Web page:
The Chief Justice of Uganda, Justice Bart Katureebe has said court orders against parliament are constitutional and therefore cannot be interpreted as an attack on the institution of parliament.
Justice Katureebe said courts adjudicate matters brought before them regardless of who the applicant is, and it doesn’t matter whether the accused is parliament or executive, as long as both parties are given fair hearing.
Justice Katureebe was responding to the purported hostility between the Judiciary and Legislature with the Speaker Rt. Hon. Rebecca Kadaga recently imputing that parliament is under attack after court issued a restraining order in relation to 10BN COVID funds.
“There is no attack by the Judiciary on parliament; not by the Chief Justice, not by the Deputy Chief Justice, not by the Principal Judge, or any judge or judicial officer. It’s not feasible, it is not possible, it’s not desirable” CJ Katureebe said during an interview with NBS TV.
He said court was dispensing its constitutional role after Hon. Gerald Karuhanga addressed his discontentment before it. Katureebe said Karuhanga had a legitimate right to challenge parliament too.
“Coming to court should not be anything for which one should be insulted or abused. If an MP feels something has gone wrong in parliament, no one should characterize it as an attack on parliament.” He said.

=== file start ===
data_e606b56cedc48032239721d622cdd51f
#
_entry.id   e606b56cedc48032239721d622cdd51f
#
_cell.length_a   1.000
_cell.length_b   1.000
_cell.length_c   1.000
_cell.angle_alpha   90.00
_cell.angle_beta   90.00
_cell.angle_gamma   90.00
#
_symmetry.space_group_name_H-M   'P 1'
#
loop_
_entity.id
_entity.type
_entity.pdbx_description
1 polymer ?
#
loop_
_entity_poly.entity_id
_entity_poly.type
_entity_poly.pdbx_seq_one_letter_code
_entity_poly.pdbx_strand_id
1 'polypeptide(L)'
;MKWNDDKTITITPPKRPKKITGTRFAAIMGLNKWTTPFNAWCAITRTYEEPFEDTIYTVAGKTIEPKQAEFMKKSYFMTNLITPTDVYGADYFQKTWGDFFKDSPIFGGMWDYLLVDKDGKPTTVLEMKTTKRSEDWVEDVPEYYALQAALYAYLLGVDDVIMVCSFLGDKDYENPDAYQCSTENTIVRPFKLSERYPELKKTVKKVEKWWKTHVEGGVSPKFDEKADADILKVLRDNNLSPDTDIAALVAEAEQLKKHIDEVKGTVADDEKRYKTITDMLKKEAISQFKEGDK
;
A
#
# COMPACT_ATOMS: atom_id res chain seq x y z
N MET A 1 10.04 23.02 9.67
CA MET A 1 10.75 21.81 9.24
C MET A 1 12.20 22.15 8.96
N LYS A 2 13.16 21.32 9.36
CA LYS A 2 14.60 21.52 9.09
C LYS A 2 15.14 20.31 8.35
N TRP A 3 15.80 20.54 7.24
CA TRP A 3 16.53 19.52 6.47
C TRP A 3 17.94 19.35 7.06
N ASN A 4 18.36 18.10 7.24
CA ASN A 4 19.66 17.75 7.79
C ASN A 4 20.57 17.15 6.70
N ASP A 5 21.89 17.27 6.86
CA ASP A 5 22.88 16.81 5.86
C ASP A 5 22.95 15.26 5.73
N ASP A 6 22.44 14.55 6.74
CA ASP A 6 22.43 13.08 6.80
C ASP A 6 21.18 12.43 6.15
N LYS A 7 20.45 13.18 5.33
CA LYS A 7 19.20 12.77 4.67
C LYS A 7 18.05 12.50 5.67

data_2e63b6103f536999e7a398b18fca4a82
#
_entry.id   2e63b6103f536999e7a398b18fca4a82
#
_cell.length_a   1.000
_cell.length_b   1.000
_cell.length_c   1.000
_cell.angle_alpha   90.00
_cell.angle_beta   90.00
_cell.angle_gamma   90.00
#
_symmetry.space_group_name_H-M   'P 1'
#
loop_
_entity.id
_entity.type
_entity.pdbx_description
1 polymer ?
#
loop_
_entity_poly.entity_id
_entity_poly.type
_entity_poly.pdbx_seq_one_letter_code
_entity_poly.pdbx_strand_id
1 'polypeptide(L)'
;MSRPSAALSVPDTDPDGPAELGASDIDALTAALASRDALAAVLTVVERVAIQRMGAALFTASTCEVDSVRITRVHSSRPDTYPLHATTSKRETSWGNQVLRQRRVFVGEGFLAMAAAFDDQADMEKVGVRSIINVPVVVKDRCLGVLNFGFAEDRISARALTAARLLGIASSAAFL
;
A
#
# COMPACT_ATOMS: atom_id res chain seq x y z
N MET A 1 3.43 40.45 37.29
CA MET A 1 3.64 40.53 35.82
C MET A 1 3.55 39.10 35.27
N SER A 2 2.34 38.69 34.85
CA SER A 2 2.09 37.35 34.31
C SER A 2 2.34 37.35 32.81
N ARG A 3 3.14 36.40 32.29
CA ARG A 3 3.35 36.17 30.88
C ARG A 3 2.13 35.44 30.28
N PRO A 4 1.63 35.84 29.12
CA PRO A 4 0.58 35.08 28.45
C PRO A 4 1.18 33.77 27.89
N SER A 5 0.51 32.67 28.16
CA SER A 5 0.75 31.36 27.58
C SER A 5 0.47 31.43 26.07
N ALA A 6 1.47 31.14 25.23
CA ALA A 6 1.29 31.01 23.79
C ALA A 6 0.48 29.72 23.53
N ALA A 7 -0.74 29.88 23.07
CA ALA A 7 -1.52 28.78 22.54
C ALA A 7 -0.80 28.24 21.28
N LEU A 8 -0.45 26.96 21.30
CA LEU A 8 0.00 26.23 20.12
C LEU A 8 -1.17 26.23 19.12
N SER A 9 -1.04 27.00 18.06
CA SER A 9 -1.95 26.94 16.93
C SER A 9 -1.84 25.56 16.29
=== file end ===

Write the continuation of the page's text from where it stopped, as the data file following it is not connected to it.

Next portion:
Katureebe said he was shocked by Kadaga’s claim since the two organs have been enjoying a cordial working relationship ever since he assumed office as CJ. He said, the Judiciary has never attacked parliament and it will never do so.
Katureebe said he has been privileged to serve as minister for justice and Attorney General for 5 years advising parliament, but he cannot think of a day when such collisions between the two arms happened.
He said disregard of court orders by parliament is uncalled for because both serve the same people –Ugandans, and none of the three arms is above the law.
He also wondered what example organs like police and RDCs who have attempted to defy court decisions before will will draw from parliament in disregard of court orders.
“Decisions must be made and decisions must be either appealed or respected! What example are they going to take if parliament can also defy court decisions?” He said the people of Uganda are the ones who get hurt by such actions not the judiciary as an institution.
Katureebe opined that the current trends call for soul searching within the leadership in Uganda because all through his career in civil service, cabinet and as Attorney General, such claims never happened.
He says he has immense respect for parliament and there shouldn’t be any attempt to attack parliament, today or in future.